The final grade for every submission is calculated as weighted mean of particular assessment grades given by all reviewers of this submission. The value is rounded to a number of decimal places set in the Workshop settings form.
Course facilitator can influence the grade for a given submission in two ways:
- by providing their own assessment, possibly with a higher weight than usual peer reviewers have
- by overriding the grade to a fixed value
Grade for assessment
Grade for assessment tries to estimate the quality of assessments that the participant gave to the peers. This grade (also known as grading grade) is calculated by the artificial intelligence hidden within the Workshop module as it tries to do typical teacher's job.
During the grading evaluation phase, you use a Workshop subplugin to calculate grades for assessment. At the moment, only one subplugin is available called Comparison with the best assessment. The following text describes the method used by this subplugin. Note that more grading evaluation subplugins can be developed as Workshop extensions.
Grades for assessment are displayed in the braces () in the Workshop grades report. The final grade for assessment is calculated as the average of particular grading grades.
There is not a single formula to describe the calculation. However the process is deterministic. Workshop picks one of the assessments as the best one - that is closest to the mean of all assessments - and gives it 100% grade. Then it measures a 'distance' of all other assessments from this best one and gives them the lower grade, the more different they are from the best (given that the best one represents a consensus of the majority of assessors). The parameter of the calculation is how strict we should be, that is how quickly the grades fall down if they differ from the best one.
If there are just two assessments per submission, Workshop can not decide which of them is 'correct'. Imagine you have two reviewers - Alice and Bob. They both assess Cindy's submission. Alice says it is a rubbish and Bob says it is excellent. There is no way how to decide who is right. So Workshop simply says - ok, you both are right and I will give you both 100% grade for this assessment. To prevent it, you have two options:
- Either you have to provide an additional assessment so the number of assessors (reviewers) is odd and workshop will be able to pick the best one. Typically, the teacher comes and provide their own assessment of the submission to judge it
- Or you may decide that you trust one of the reviewers more. For example you know that Alice is much better in assessing than Bob is. In that case, you can increase the weight of Alice's assessment, let us say to "2" (instead of default "1"). For the purposes of calculation, Alice's assessment will be considered as if there were two reviewers having the exactly same opinion and therefore it is likely to be picked as the best one.
Backward compatibility note: In Workshop 1.x this case of exactly two assessors with the same weight is not handled properly and leads to wrong results as only the one of them is lucky to get 100% and the second get lower grade.
It is very important to know that the grading evaluation subplugin Comparison with the best assessment does not compare the final grades. Regardless the grading strategy used, every filled assessment form can be seen as n-dimensional vector or normalized values. So the subplugin compares responses to all assessment form dimensions (criteria, assertions, ...). Then it calculates the distance of two assessments, using the variance statistics.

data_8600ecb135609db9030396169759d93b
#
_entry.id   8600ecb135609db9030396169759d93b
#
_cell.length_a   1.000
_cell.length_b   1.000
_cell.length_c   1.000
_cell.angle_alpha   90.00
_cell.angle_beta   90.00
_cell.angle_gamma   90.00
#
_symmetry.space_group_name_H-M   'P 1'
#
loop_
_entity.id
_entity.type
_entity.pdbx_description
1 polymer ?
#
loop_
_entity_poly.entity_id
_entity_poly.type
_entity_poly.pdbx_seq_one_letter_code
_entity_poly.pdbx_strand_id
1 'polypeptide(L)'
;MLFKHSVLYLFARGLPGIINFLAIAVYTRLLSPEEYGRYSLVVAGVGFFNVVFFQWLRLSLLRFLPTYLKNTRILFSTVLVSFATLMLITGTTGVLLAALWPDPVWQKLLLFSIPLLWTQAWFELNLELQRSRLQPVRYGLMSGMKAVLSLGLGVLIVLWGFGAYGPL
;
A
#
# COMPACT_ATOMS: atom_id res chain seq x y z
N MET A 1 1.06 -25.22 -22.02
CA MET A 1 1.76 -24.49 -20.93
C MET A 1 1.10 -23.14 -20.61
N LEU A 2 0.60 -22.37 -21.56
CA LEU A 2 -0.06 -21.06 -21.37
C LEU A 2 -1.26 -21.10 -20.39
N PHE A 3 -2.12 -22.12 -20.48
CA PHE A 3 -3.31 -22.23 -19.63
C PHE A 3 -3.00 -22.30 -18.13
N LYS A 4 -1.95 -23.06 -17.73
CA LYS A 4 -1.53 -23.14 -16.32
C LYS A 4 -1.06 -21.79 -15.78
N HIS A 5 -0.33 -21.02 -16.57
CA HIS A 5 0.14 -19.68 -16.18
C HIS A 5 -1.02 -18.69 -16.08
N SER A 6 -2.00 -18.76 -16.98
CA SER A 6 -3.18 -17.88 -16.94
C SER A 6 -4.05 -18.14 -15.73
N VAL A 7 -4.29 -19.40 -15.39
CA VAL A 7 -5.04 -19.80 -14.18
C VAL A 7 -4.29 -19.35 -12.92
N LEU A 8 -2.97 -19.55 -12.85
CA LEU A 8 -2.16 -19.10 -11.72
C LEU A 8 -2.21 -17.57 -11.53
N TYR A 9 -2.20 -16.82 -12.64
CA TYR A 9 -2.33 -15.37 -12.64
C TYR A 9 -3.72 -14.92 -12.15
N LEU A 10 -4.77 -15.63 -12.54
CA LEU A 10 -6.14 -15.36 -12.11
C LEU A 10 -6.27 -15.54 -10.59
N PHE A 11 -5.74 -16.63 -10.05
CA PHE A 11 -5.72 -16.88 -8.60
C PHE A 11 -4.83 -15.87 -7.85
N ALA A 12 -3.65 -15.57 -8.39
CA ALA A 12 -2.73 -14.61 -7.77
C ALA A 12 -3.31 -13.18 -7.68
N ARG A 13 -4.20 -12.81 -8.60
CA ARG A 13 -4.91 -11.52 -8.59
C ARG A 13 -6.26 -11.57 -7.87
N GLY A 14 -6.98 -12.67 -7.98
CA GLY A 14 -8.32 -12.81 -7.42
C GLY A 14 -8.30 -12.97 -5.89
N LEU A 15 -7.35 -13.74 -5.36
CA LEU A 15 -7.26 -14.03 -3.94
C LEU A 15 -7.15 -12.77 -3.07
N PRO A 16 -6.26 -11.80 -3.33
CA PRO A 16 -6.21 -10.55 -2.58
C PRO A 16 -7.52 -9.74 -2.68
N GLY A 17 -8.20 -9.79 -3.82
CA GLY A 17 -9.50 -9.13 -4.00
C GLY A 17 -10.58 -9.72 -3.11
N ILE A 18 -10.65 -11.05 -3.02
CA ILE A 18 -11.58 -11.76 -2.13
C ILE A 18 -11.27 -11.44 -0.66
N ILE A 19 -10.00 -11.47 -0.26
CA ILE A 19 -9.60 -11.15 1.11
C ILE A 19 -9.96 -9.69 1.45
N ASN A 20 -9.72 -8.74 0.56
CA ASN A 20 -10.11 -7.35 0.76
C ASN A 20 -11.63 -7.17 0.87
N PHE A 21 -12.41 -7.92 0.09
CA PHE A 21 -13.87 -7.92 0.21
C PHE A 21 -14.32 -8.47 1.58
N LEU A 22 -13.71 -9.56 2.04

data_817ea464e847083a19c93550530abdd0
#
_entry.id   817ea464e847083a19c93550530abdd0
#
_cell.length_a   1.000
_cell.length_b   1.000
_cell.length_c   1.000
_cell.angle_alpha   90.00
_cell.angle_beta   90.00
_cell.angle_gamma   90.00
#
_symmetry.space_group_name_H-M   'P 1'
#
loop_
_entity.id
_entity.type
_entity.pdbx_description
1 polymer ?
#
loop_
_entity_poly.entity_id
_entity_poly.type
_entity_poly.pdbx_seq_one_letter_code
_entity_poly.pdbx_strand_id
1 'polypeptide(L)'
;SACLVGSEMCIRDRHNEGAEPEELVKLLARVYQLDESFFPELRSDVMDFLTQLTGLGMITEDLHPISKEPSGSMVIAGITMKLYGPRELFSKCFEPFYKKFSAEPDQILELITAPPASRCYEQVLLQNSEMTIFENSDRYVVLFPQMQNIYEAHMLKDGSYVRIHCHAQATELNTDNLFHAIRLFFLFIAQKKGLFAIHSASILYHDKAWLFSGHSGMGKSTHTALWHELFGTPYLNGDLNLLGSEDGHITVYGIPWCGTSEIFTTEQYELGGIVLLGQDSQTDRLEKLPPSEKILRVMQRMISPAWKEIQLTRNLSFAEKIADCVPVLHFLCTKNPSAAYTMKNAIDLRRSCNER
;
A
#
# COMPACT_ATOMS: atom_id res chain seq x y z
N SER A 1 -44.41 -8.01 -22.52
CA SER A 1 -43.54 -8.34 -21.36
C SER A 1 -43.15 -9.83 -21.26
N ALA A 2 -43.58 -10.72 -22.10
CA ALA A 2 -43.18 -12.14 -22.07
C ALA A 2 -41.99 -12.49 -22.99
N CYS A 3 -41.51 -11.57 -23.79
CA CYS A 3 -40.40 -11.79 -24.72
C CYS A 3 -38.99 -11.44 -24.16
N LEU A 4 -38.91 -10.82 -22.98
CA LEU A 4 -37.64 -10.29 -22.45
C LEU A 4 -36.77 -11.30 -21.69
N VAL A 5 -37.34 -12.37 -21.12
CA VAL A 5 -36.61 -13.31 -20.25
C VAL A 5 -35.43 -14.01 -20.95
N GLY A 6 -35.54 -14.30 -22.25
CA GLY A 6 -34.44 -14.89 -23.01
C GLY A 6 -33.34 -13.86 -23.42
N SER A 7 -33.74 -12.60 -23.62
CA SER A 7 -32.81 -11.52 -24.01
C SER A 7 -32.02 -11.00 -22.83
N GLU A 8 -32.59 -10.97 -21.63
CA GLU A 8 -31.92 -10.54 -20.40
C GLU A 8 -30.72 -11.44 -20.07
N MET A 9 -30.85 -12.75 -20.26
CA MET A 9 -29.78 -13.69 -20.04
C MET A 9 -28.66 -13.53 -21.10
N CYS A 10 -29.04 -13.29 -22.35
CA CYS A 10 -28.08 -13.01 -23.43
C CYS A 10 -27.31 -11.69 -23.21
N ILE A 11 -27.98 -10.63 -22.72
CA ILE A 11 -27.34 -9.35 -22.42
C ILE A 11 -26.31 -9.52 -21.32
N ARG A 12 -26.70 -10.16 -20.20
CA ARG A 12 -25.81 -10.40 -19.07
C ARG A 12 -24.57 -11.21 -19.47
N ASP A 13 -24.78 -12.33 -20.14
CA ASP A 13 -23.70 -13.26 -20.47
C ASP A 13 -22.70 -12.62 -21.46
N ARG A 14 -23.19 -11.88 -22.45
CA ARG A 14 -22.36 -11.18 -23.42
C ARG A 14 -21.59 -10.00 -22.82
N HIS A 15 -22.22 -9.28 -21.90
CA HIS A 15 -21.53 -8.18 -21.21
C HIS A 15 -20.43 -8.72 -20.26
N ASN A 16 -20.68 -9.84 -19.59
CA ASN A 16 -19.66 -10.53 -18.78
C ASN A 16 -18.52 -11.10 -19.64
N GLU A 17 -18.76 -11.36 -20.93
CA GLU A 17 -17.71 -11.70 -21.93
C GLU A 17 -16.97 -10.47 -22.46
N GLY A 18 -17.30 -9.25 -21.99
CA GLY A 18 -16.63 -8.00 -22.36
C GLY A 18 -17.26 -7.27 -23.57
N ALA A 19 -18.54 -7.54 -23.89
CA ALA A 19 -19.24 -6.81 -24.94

To demonstrate it on example, let us say you use grading strategy Number of errors to peer-assess research essays. This strategy uses a simple list of assertions and the reviewer (assessor) just checks if the given assertion is passed or failed. Let us say you define the assessment form using three criteria:
- Does the author state the goal of the research clearly? (yes/no)
- Is the research methodology described? (yes/no)
- Are references properly cited? (yes/no)
Let us say the author gets 100% grade if all criteria are passed (that is answered "yes" by the assessor), 75% if only two criteria are passed, 25% if only one criterion is passed and 0% if the reviewer gives 'no' for all three statements.
Now imagine the work by Daniel is assessed by three colleagues - Alice, Bob and Cindy. They all give individual responses to the criteria in order:
- Alice: yes / yes / no
- Bob: yes / yes / no
- Cindy: no / yes / yes
As you can see, they all gave 75% grade to the submission. But Alice and Bob agree in individual responses, too, while the responses in Cindy's assessment are different. The evaluation method Comparison with the best assessment tries to imagine, how a hypothetical absolutely fair assessment would look like. In the Development:Workshop 2.0 specification, David refers to it as "how would Zeus assess this submission?" and we estimate it would be something like this (we have no other way):
- Zeus 66% yes / 100% yes / 33% yes
Then we try to find those assessments that are closest to this theoretically objective assessment. We realize that Alice and Bob are the best ones and give 100% grade for assessment to them. Then we calculate how much far Cindy's assessment is from the best one. As you can see, Cindy's response matches the best one in only one criterion of the three so Cindy's grade for assessment will not be much high.
The same logic applies to all other grading strategies, adequately. The conclusion is that the grade given by the best assessor does not need to be the one closest to the average as the assessment are compared at the level of individual responses, not the final grades.
- Thread at moodle.org where David explains a particular Workshop results
- Presentation by Mark Drechsler
Research papers dealing with Workshop module
- Peer assessments using the moodle workshop tool by John F. Dooley
- Easy-to-use Workshop Module by Álvaro Figueira and Elisabete Cunha
Please see Development:Workshop 2.0 for more information on the module infrastructure and ways how to extend provided functionality by developing own Workshop subplugins.
- Using Moodle Chapter 6: Workshops
- Moodle Workshop Guide by Laura M. Christensen © 2007
- Using Moodle New Workshop Module forum discussion
- Promoting Peer Assessment: Moodle Workshop by Nitin Parmar, 2006
- Exercise module allows student self assessment and teacher to separately grade the quality of the assignment and the self assessment.
- Workshop module/Tutorial